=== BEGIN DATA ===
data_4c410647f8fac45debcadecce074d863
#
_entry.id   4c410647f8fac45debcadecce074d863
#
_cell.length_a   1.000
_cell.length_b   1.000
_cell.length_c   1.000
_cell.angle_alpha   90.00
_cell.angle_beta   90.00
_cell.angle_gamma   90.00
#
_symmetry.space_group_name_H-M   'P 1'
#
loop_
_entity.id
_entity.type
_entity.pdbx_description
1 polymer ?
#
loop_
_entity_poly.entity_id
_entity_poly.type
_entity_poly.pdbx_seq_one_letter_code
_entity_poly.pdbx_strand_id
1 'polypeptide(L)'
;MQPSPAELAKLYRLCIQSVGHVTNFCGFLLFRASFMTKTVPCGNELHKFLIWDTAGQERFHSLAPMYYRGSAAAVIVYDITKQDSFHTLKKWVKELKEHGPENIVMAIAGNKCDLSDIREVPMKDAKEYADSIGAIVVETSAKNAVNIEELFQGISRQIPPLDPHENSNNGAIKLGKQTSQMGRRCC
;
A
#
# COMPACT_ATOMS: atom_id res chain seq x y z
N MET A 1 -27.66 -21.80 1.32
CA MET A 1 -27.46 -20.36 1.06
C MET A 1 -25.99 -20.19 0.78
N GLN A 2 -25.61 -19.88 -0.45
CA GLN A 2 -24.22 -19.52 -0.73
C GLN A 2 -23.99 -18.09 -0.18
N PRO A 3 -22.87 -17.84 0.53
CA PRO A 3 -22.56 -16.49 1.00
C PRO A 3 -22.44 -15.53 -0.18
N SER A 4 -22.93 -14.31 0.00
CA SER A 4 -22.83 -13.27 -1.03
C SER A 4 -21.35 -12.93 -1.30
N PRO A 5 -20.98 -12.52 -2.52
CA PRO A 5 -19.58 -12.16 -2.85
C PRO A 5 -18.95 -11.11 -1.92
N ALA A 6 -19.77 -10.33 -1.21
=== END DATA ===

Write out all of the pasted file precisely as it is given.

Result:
data_4c410647f8fac45debcadecce074d863
#
_entry.id   4c410647f8fac45debcadecce074d863
#
_cell.length_a   1.000
_cell.length_b   1.000
_cell.length_c   1.000
_cell.angle_alpha   90.00
_cell.angle_beta   90.00
_cell.angle_gamma   90.00
#
_symmetry.space_group_name_H-M   'P 1'
#
loop_
_entity.id
_entity.type
_entity.pdbx_description
1 polymer ?
#
loop_
_entity_poly.entity_id
_entity_poly.type
_entity_poly.pdbx_seq_one_letter_code
_entity_poly.pdbx_strand_id
1 'polypeptide(L)'
;MQPSPAELAKLYRLCIQSVGHVTNFCGFLLFRASFMTKTVPCGNELHKFLIWDTAGQERFHSLAPMYYRGSAAAVIVYDITKQDSFHTLKKWVKELKEHGPENIVMAIAGNKCDLSDIREVPMKDAKEYADSIGAIVVETSAKNAVNIEELFQGISRQIPPLDPHENSNNGAIKLGKQTSQMGRRCC
;
A
#
# COMPACT_ATOMS: atom_id res chain seq x y z
N MET A 1 -27.66 -21.80 1.32
CA MET A 1 -27.46 -20.36 1.06
C MET A 1 -25.99 -20.19 0.78
N GLN A 2 -25.61 -19.88 -0.45
CA GLN A 2 -24.22 -19.52 -0.73
C GLN A 2 -23.99 -18.09 -0.18
N PRO A 3 -22.87 -17.84 0.53
CA PRO A 3 -22.56 -16.49 1.00
C PRO A 3 -22.44 -15.53 -0.18
N SER A 4 -22.93 -14.31 0.00
CA SER A 4 -22.83 -13.27 -1.03
C SER A 4 -21.35 -12.93 -1.30
N PRO A 5 -20.98 -12.52 -2.52
CA PRO A 5 -19.58 -12.16 -2.85
C PRO A 5 -18.95 -11.11 -1.92
N ALA A 6 -19.77 -10.33 -1.21